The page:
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Letter to Eleanor Stuart Brooks

Andrew Brooks discusses the possibility of his receiving a detail from the service and describes the preaching he heard in camp.

ALS .pp March 17, 1863 Andrew Brooks to Eleanor Stuart Brooks, March 17, 1863 Notes

March 17th 1863

Camp Winder[1]

Dear Ma

Your letter by Jimmy
Burns[2] was received this evening.
Charles' letter came yesterday, after
looking for a letter for a week. I had
begun to think you had forgotten me, it
was so long coming. He mentioned
that Johny had gone [deleted: to] somewhere (but
didn't say where) except that I would no
doubt see him before I got his letter.
He didn't tell me what he had gone for,
or anything about it, nor did you except
that he sent to Genl Lee a recom[added: m]endation
for my detail. What[illeg.] sort of a thing is
it and who recommended me. I suppose
he was in Richmond and took the contract to
the war office. I havn't gotten the letter you
say he wrote me and have never gotten
but one letter from him since I left. I have
been very anxious to hear from him, and
know what is doing at the Furnace. It will
now soon be time it was put in blast.

[page 2]

When I commenced writing I had just
returned from preaching, which we have
every night. Dr. Hoge[3] and Mr. Lacy [4] are gone.
There is a chaplain with each regiment of
the brigade, two Presbyterians and three
Methodists. Lieut Culton[5] has resigned -
unable to stand infantry service. I dont
know who will get his place, if his resignation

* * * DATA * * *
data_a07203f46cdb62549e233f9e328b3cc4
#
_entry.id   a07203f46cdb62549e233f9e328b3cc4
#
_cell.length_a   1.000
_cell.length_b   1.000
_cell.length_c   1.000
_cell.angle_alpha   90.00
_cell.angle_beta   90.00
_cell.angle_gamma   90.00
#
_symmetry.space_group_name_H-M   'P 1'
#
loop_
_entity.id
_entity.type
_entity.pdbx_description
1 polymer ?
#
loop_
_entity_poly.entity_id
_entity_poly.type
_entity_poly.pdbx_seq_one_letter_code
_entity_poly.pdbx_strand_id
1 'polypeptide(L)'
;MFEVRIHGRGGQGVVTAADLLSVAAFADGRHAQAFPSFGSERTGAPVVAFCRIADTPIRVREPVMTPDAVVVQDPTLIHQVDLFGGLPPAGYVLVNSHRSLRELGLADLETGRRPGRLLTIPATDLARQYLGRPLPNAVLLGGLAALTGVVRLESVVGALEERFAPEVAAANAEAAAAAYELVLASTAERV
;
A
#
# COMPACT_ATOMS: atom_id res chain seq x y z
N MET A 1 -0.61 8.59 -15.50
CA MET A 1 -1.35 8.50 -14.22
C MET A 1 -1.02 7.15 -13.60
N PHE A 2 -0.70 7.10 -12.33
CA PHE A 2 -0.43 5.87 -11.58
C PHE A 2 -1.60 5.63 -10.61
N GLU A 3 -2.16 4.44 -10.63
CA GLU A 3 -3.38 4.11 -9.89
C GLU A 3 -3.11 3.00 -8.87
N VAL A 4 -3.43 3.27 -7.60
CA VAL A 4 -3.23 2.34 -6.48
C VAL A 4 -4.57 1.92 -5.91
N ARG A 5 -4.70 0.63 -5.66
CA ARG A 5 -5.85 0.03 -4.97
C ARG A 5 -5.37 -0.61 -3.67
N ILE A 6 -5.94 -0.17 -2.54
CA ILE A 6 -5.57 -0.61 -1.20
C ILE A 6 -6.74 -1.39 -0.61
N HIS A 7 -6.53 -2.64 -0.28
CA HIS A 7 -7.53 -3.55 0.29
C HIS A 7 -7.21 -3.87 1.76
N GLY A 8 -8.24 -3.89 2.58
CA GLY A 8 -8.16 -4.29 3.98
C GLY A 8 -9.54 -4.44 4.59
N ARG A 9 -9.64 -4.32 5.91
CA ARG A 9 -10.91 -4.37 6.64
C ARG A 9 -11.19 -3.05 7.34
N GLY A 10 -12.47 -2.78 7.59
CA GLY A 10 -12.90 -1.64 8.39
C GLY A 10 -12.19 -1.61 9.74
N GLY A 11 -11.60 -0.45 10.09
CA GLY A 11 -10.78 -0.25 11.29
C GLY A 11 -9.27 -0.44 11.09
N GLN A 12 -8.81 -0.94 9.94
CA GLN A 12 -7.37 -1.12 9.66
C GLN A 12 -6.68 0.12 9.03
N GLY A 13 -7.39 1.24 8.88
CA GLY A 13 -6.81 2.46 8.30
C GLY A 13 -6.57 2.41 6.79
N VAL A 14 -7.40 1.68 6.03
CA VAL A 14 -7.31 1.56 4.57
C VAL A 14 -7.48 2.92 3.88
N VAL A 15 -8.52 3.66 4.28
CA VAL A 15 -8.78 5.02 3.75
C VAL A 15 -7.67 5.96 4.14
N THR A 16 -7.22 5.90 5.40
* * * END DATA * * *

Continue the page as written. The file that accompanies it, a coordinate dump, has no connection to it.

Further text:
is accepted. We heard considerable firing
across the river yesterday, but havent heard the
cause. Wednesday morning, I will get
the box today -am very much
obliged to you all for it -I am not
much afraid of it being much like
what [deleted: y] I get here, there is but one place
I ever saw that I got such rations.
I am sorry Miss Sue Harden is about to
leave the neighborhood -young people
are sadly scarce there. Emmett is on another
trip to Uncle John's, wonder if he will get ther
this time. I heard Mary Susan [6] was to atttend
a small party at Dr. Dold's -a kind of farewell
to Jim[7] I suppose. I am very well. Love to all
the friends.

As ever your son



[1] The Stonewall Brigade constructed Camp Winder for their winter quarters in December of 1862. Located in the forests of Moss Neck, Camp Winder was easily accessible to the Richmond, Fredericksburg and Potomac Railroad and offered good drainage, wood and water supplies (Robertson, The Stonewall Brigade, 175).

[2] James Burns (1841-1864)of Augusta County enlisted in the 52nd VA Infantry, Company B, in July of 1861 as Third Sergeant. He was elected Second Lieutenant in May of 1862 and promoted to First Lieutenant in June of that same year. Burns was wounded in action at Sharpsburg on September 17, 1862. He is listed as absent on leave in February of 1863, during which time he could have received a letter from Eleanor Brooks to deliver to Andrew. During the Spring of 1863, he was involved in arresting deserters. Burns commanded Company B in the Fall of 1863 and again in August of 1864. On September 19, 1864, he was fatally wounded in the stomach at the battle of Winchester (Driver, 97).